Friday, March 11, 2016

Movie Review: "10 Cloverfield Lane" (2016)

© Paramount Pictures

In what can only described as an "accidental sequel," one connected to Matt Reeves' brilliant 2008 found-footage monster film, Cloverfield, by only the merest of whispers, Dan Trachtenberg and superstar Bad Robot producer, J.J. Abrams, have delivered a masterful psychological thriller in 10 Cloverfield Lane. It's a project that may have been better off with no connection to its popular predecessor, if only to bottle the mysteries that lie beneath; or rather, outside. Originally a 'spec script' floating around Hollywood under the title The Cellar, writer Damien Chazelle scooped up the claustrophobic mind-meld and eventually morphed it into the loose Cloverfield universe feature hitting theaters this weekend. What we get is a superbly-directed amalgamation of Saw meets Room... with an ending you will absolutely see coming.

While escaping the city and the personal trials of life, Michelle (Mary Elizabeth Winstead) makes her way through the Louisiana countryside when she's run off the road, flipping her car and losing consciousness. When she wakes up, she finds herself in a sealed, concrete bunker deep underground owned by Howard (John Goodman), a conspiracy theorist and doomsday prepper who claims to have saved her from not only the car wreck, but a devastating attack that has killed the entire population and left the outside world uninhabitable. More than a little skeptical and determined to find a way to escape, Michelle befriends their only other bunker-mate, the simple and trusting Emmett (John Gallagher Jr.), to help her uncover the truth about Howard... and find out what's really happening on the surface.

This movie should never have been linked, in any way shape or form, to Cloverfield, much as I'm desperate for a true sequel. The story purposefully separates us from any notion about what is really out there, an aspect of the film's tension that is vital to the effectiveness of the story. But we do know, because we saw the original (if you haven't, you'd probably really enjoy this movie). We walk into the theater with our own preconceptions, completely overriding the external mystery that Michelle is clamoring to uncover. Now, it would be hugely detrimental if that were the only mystery there was to unearth. The locked-room/confined brilliance of the rest of the film requires nothing from the events occurring outside; it's all about the delusional truths swirling around Howard inside his apocalypse den.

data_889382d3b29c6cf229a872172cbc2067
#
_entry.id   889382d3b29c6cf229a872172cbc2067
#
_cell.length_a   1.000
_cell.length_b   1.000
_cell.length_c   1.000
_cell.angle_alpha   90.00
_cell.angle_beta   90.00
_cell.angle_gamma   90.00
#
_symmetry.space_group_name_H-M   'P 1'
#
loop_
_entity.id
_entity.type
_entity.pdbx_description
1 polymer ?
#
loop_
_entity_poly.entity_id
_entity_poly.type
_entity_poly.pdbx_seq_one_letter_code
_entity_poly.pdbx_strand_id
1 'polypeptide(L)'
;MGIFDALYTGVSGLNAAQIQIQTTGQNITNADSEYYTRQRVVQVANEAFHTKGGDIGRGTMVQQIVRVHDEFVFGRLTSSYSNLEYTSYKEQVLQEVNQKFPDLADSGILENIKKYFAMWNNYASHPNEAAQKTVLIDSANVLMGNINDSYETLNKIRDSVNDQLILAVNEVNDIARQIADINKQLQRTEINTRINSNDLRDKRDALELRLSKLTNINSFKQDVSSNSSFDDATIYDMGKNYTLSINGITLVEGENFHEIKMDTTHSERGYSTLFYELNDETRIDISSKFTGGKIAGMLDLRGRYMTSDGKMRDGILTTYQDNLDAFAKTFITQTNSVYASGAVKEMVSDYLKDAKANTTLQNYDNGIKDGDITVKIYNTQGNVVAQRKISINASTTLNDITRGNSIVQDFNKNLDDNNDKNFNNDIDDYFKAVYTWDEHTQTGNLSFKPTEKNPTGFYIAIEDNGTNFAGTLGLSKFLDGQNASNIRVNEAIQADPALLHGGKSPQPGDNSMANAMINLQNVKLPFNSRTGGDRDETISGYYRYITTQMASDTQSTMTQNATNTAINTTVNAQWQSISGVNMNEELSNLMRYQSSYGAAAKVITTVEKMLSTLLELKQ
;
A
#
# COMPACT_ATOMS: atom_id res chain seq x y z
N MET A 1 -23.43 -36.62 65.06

Mary Elizabeth Winstead is the fighter we all hope we'd be in a situation like this. A captive guilted into giving thanks to the man who holds the keys to the lock—regardless of how justified you come to believe he may be—would be enough to gut the best of us and leave us grateful for having a couple VHS options to choose from. But Michelle never loses her cool; she's always working through the problem right in front of her, and unlike most heroines who inexplicably take a lifetime to make the only decision that could save their life, she never hesitates. She takes risks, a lot of them, and the danger is palpable—even when we're unsure where the real danger lies. Winstead is a skilled performer and never lets Michelle devolve into frantic freak-outs that would give the whole game away. It's refreshing to root for someone who not only deserves your respect—she earns it.

Then there's John Goodman. Goodness me, John Goodman. His portrayal of an odd-duck doomsday prepper so unhinged—swinging between generous caregiver, domineering prison guard, and wheezing psychopath in the span of one spaghetti dinner—is the thing of legends. There's a dark and complicated narrative happening in the twisty-parts of his mind that we're never quite privy to, which makes every one of his reactions throughout the film hugely unpredictable. Together, Winstead and Goodman never allow their characters to be at ease with one another; for Michelle, this is intentional. Trust is fickle, but for Howard, experience has not been kind, and try as he might, the loose screws just won't secure in place long enough so he can let his guard down.

The best compliment to the intensity of the primary storyline is the score by Bear McCreary. Like a long, never-ending violin note, threatening never to break unless the tension does, the music is a combination of lingering orchestral interludes and jarring crashes that keep us in a constant state of unease. Interspersed with jukebox favorites that make happy and light what is truly dark and terrifying, McCreary's moody creation steals the show. The reveals are more tangible and the suspicions are more urgent, and it's all thanks to him and those sharp string stings (try saying that 5 times fast).

While I'm attempting to avoid spoilers as best I can, it's a sad truth that this rock-solid concept suffers from an underwhelming and disassociated ending. Trachtenberg and Abrams' vision for an expansion of this world was not only unnecessary, it wound up actually hurting the film. Thankfully, though, up until that point, there is nary a falter; from the acting to the direction to the editing, putting aside the inevitability of the final moments would be in the best interest of every viewer so that you can see how exceptionally the rest comes together. Believe me, you'll have a far better time if you forget that they dared to call this Cloverfield.

Rating: ★★★½ / 5 stars

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